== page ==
7. Have no publications but a list of more than 10 as "in preparation".
  8. Include viruses in attachments - as I am interested in evolution of microbes this is appealing.
  9. Express an interest in biological weapons and biological defense and be from a terrorism sponsoring country.
  10. Have the original email message be more than four pages long with dozens of questions for me about my institution and my open positions.

Email regarding UC Davis Academic Senate Special Committee re: Pepper Spray

Posting for anyone interested (email from Linda Bisson - Chair of UC Davis Academic Senate)

Dear Colleagues:

There was an issue with the set up of the email address for the Special Committee that has now been corrected by IT. If you sent an email to the committee prior to Wednesday December 21st,  we request that you send it again. Sorry for the inconvenience.


A few tweets about open science for the non twitterati

Just posting a few tweets of mine regarding open science - for those who do not follow me on twitter. Each of the four stories linked to below are worth a look.

"A blogger's quest to replicate 'arsenic life' led to a remarkable experiment in open science." #ILOVEROSIE
12/22/11 6:37 AM

Open and Shut?: The Open Access Interviews: OMICS Publishing Group’s Srinu Babu Gedela #Wow
12/20/11 8:05 A

Must read of the week: Goodbye F1000, Hello Faculty of a Million from @caseybergman
12/19/11 9:02 AM

What does Creative Commons mean for science? (Wired UK)
12/16/11 4:39 AM

The must have job of 2012: Faculty position in Evolution of Organismal Diversity at #UCDavis

The must have job of 2012 - a faculty position in my Department at UC Davis.  It is a GREAT department both scientifically (UC Davis is consistently ranked as having one of the best Evolution/Ecology programs in the country) and personally (the faculty, staff and students are great to be around).  See below for more information.  I am happy to give people any details of the Department, School, campus, etc if you are interested.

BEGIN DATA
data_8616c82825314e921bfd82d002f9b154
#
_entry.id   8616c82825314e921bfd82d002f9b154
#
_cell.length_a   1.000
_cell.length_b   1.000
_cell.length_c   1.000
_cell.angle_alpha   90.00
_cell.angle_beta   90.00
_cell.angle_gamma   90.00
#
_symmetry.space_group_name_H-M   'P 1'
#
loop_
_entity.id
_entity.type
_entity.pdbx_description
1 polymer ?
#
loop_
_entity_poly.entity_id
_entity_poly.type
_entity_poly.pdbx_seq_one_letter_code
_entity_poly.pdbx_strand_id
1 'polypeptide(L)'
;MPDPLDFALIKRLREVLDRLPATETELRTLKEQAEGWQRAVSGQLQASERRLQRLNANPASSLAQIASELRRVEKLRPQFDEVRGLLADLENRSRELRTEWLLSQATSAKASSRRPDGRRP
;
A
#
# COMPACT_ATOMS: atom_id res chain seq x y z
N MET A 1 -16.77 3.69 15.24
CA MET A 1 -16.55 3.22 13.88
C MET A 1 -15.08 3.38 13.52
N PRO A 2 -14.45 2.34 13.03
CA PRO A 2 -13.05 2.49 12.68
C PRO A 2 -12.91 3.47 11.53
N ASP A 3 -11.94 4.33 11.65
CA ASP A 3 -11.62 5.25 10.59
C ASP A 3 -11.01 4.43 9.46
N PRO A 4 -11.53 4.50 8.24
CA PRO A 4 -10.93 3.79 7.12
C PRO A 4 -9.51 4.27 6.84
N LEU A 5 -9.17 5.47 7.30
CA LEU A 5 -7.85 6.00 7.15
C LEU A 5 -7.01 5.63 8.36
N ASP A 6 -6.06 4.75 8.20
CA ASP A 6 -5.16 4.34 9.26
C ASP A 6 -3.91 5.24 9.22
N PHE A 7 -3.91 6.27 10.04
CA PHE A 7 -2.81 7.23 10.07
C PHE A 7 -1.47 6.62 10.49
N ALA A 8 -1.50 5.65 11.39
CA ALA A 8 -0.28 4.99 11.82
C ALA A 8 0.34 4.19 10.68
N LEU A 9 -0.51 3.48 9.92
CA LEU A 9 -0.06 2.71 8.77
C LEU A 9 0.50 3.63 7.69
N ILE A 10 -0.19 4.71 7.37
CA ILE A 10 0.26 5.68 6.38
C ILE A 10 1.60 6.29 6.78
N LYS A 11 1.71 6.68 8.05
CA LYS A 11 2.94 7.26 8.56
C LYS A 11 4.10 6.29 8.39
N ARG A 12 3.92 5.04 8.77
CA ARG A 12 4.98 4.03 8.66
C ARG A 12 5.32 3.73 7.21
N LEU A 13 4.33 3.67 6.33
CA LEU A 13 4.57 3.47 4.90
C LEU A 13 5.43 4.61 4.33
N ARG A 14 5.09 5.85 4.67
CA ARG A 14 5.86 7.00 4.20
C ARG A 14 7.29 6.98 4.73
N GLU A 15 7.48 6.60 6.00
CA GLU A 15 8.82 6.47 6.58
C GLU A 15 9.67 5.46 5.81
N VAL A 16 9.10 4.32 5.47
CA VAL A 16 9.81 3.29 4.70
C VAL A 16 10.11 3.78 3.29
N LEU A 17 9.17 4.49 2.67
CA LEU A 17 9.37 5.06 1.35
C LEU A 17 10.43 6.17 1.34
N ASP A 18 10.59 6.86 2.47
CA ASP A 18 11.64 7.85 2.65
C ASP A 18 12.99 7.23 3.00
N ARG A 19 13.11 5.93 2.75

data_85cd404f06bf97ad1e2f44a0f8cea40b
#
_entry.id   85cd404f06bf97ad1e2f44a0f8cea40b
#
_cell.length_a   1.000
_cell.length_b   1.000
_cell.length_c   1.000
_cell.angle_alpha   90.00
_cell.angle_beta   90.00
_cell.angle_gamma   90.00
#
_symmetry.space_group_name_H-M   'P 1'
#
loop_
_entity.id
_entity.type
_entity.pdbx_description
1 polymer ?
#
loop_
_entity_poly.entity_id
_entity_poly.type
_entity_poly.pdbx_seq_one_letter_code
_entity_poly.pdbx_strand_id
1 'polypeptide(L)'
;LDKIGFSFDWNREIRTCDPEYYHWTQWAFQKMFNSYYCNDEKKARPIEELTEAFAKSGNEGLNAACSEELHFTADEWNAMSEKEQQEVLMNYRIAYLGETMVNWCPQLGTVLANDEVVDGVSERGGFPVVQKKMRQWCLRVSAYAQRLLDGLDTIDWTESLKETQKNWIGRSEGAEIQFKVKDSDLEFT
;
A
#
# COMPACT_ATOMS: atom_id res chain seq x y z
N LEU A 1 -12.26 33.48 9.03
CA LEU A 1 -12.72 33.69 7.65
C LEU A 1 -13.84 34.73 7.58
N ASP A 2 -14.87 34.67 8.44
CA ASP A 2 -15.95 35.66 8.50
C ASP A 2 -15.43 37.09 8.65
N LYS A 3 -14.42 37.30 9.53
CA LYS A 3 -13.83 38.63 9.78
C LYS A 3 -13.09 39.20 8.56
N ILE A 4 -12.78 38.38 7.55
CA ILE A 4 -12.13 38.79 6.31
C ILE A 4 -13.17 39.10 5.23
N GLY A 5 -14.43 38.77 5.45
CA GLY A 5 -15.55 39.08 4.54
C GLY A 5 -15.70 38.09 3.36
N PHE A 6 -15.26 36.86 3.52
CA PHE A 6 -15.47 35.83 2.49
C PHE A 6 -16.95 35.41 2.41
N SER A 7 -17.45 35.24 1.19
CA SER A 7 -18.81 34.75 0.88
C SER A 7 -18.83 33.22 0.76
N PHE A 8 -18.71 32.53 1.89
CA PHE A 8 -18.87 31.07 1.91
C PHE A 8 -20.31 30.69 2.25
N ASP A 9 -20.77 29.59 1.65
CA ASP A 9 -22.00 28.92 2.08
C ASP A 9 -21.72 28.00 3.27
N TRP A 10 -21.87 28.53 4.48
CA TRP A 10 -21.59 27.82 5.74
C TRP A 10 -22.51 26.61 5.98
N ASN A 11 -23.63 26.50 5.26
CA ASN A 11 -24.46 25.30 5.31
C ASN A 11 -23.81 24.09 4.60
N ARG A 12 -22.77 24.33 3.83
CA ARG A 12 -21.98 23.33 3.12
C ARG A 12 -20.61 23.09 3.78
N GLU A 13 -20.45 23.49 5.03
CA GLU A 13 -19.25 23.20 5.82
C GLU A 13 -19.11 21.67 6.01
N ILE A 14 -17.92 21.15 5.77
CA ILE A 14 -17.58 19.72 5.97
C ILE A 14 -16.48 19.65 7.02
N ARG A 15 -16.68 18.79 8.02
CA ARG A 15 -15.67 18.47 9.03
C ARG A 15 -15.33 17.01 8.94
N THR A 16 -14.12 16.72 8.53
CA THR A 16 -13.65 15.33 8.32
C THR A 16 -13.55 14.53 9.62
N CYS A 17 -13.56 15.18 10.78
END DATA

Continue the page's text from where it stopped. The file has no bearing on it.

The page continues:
The College of Biological Sciences, University of California, Davis invites applications and nominations for a tenure-track position in the Department of Evolution and Ecology at the ASSISTANT Professor level, with the possibility of ASSOCIATE appointment with tenure. Candidates must have a Ph.D. (or equivalent) in the biological sciences or related fields. 

They should have a strong record of integrative approaches to the evolution of organismal diversity. We seek candidates with expertise in the organismal biology/natural history of a multicellular group, and whose research uses genomic data in an explicitly phylogenetic context to address questions in macroevolution, ecology, behavior and/or development. The successful candidate will be expected to teach in the department's undergraduate program and in the Population Biology Graduate Group and should be committed to departmental service. 

Applicants should submit materials online at this site which contains additional information about the position. Materials required include: curriculum vitae, description of current and projected research, summary of teaching interests and experience, and up to five publications. Applicants should also provide the information requested for three referees. Once entered, referees will be prompted by email with upload instructions for their letters. 

Closing Date: Open until filled, but all application materials, including letters of recommendation, must be received by February 6, 2012, to assure full consideration. 

Administrative contact: Carla Munoz ( 

Faculty contacts: Peter Wainwright, Michael Turelli, and Rick Grosberg

The University of California is an Equal Opportunity/Affirmative Action Employer with a strong institutional commitment to the development of a climate that supports equality of opportunity and respect for differences.

PROMED-MAIL - Nice resource to keep up with stories on outbreaks of infectious disease

For those interested in outbreaks of infectious diseases (which I assume is actually everyone in the world) - there is a nice resource out there called PROMED-MAIL.  It comes from the International Society for Infectious Diseases and it catalogs some recent stories from around the world on outbreaks.  It is worth checking out.  And if you like it, they are trying to raise some funds to keep it going with an Internet-A-Thon so consider donating ...

Some recent stories I found there:

And more ... fun for the whole family

Meeting of interest: 16th Evolutionary Biology Meeting at Marseilles